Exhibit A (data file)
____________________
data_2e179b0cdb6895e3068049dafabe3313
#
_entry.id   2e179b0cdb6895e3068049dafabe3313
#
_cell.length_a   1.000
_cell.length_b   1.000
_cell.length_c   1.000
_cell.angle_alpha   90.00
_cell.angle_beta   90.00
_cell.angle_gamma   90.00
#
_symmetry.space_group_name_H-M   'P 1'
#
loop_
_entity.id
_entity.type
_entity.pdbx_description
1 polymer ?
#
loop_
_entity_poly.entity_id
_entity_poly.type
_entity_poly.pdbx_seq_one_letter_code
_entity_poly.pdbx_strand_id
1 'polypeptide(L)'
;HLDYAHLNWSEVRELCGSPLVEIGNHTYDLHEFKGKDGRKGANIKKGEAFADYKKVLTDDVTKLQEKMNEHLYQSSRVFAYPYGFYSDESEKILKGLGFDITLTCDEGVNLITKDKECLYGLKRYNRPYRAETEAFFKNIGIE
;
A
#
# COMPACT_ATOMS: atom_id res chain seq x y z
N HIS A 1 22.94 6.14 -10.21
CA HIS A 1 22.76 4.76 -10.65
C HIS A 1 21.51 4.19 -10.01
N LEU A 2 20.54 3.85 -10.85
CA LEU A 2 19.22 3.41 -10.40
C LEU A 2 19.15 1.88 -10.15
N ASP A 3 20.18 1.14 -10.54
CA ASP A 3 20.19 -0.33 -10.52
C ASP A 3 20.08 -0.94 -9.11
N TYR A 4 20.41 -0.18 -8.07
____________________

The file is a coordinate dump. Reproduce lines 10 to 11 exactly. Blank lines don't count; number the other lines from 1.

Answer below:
_cell.angle_gamma   90.00
#